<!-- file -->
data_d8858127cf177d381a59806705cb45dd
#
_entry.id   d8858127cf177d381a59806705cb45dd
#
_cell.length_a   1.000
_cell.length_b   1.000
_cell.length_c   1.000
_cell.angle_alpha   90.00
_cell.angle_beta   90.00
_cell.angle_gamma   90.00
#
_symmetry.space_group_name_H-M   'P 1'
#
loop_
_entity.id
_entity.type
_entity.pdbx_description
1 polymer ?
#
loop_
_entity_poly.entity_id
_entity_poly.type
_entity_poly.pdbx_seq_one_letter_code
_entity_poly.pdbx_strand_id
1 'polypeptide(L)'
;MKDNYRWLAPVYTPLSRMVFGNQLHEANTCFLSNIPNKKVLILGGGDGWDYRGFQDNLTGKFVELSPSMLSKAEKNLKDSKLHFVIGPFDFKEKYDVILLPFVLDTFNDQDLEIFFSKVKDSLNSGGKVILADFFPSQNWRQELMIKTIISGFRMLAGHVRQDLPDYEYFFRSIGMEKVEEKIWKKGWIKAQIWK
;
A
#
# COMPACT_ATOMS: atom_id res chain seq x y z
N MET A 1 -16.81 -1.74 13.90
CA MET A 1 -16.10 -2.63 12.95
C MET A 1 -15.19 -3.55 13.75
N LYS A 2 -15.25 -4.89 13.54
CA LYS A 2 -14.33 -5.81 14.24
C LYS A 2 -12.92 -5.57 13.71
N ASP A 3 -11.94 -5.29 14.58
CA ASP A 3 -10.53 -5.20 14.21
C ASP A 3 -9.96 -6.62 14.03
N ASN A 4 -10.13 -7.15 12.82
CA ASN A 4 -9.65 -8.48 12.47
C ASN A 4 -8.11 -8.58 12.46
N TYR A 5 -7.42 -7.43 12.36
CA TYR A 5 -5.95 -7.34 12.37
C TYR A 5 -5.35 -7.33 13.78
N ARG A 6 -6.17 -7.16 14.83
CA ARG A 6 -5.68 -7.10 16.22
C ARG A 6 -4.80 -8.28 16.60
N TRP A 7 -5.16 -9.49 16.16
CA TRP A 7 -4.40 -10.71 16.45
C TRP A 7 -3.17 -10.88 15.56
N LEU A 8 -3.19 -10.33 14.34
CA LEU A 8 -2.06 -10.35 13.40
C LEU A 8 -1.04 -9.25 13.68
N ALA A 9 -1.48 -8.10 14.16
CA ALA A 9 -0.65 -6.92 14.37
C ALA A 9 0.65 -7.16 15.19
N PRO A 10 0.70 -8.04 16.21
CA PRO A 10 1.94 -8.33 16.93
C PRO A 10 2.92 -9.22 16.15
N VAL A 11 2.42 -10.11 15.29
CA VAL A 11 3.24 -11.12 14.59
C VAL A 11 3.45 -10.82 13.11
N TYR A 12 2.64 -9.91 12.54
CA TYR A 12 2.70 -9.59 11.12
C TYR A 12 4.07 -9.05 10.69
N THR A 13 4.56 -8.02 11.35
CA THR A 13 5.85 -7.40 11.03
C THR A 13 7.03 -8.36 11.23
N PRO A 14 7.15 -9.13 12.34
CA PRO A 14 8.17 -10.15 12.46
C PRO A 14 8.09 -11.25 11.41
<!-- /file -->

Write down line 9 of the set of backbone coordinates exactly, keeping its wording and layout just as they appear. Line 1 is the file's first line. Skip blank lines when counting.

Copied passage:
_cell.angle_beta   90.00